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Death Masks (Dresden Files Series #5)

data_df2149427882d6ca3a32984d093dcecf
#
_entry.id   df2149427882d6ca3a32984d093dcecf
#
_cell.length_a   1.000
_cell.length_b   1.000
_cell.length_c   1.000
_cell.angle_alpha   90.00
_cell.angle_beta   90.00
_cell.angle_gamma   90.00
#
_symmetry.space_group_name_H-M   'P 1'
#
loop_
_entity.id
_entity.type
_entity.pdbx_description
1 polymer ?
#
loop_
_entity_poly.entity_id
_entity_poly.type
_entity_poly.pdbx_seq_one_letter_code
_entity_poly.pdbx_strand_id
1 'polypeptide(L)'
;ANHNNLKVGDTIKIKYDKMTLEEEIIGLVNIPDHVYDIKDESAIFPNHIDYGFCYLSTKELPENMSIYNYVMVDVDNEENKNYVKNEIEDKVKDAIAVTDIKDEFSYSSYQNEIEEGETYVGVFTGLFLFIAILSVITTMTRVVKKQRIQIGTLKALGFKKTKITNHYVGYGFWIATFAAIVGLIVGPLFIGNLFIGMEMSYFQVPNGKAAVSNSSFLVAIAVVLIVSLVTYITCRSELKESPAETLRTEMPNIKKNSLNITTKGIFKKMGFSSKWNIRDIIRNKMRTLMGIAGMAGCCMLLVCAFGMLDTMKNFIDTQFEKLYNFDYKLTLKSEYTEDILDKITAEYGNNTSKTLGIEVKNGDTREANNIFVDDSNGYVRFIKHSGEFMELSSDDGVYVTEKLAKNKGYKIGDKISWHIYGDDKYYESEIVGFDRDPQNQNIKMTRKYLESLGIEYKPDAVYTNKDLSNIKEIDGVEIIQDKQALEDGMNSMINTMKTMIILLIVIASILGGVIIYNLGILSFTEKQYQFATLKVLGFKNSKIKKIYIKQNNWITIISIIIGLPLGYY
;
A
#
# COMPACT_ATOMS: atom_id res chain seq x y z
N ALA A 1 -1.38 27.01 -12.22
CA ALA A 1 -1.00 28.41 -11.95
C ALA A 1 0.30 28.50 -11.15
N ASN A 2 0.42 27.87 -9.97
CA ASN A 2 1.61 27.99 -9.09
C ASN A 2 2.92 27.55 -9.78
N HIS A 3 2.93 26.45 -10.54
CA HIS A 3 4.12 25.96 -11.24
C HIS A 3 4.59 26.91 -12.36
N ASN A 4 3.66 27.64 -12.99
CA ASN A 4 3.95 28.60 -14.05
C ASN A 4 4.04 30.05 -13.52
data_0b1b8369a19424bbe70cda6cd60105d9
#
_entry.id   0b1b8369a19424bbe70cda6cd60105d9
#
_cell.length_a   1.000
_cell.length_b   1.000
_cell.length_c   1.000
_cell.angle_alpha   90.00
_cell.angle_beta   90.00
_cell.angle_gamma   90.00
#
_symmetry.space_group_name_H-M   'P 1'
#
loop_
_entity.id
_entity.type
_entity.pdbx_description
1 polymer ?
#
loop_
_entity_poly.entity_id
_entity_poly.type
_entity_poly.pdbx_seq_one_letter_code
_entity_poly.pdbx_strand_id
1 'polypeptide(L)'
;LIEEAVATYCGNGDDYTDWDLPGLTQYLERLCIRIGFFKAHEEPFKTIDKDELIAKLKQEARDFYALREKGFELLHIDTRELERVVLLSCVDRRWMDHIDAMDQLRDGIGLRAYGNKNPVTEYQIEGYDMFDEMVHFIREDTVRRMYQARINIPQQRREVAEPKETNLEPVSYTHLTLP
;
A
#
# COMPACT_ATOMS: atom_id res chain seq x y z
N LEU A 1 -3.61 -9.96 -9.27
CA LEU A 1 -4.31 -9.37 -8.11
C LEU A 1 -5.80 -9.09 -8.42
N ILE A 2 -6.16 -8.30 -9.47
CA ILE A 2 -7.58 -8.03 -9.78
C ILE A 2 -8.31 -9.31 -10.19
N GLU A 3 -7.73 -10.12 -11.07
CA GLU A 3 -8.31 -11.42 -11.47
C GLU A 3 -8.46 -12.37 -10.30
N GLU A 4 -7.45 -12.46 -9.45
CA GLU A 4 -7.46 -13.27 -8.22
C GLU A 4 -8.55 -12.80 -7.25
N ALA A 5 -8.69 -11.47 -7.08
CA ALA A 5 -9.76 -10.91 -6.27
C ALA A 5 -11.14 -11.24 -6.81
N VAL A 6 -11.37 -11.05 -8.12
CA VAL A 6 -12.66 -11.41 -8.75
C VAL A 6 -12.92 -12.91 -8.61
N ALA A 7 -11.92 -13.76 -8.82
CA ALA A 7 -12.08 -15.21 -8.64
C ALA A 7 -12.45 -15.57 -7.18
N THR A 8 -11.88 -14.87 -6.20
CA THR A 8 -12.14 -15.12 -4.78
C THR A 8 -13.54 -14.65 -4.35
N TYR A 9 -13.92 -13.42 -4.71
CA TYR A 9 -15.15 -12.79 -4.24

Death Masks - Jim Butcher As the fifth book in the Harry Dresden series, Death Masks continues to follow the same format as the first four books. Harry is in desperate need of money. He takes a case. This case leads him into deeper troubles. The Chicago PD gets involved in some capacity. He never sleeps. He gets hurt. A lot. Eventually, most of the loose ends get tied up nicely, with some remaining stories still unresolved to keep the reader’s interest for future stories. Predictable, methodical, and yet utterly addicting.So what is it about such a formulaic series that keeps readers coming back for more? It all revolves around Harry. Harry Dresden is a character with more character than almost anything else one will read these days. He is fully cognizant of his flaws and does nothing to improve them. He can be utterly dense, causing the reader to groan aloud in disbelief on more than one occasion. He is sarcastic, bombastic, completely lacking in tact and finesse. Yet, the reader remains firmly behind Harry in spite, better yet because of his gaffes. He may be a wizard, but he is a human first and foremost. His loneliness and desire to make the world a better place make him exactly like most other humans. While a reader may not be able to call up fire or wind with an effort of will, the reader understands what it is like to seek love and companionship, to feel chagrined at having to ask for help, for wanting to keep loved ones safe, and for wanting to rid the world of evil. The reader can relate, and Harry shines.One note on the audio production: James, James, James, James, James. You know my love for you knows no bounds. Yet, your performance on Death Masks left me confused and a little concerned about listening to the rest of the series on audio. For one thing, you changed pronunciations of certain words. Second, you changed voices on key characters. Can’t you remember the voice you did on the first four books? I could forgive you on some of them, but Bob? That is inexcusable. While I was not forced to listen to the lip smacking and gum flapping from the previous book, I just could not get over the slight changes you made to these now well-known characters. I am willing to give you one more chance, but then you and I might have to part ways. The thought just makes me depressed. Please make sure your performance on book six is consistent. Otherwise, I will be forced to retract my statement about everyone needing a little James Marsters in their life. In spite of the concerns about the audio performance, Mr. Butcher’s formula is extremely effective, and a reader is sucked back into the drama and the snark without effort. If you have not yet had the pleasure of discovering Harry Dresden’s Chicago world, I am not certain what else it will take to get you to try out at least the first book in the series. Death Masks is another strong performance in an equally strong series that remains one of the better ways to spend an afternoon.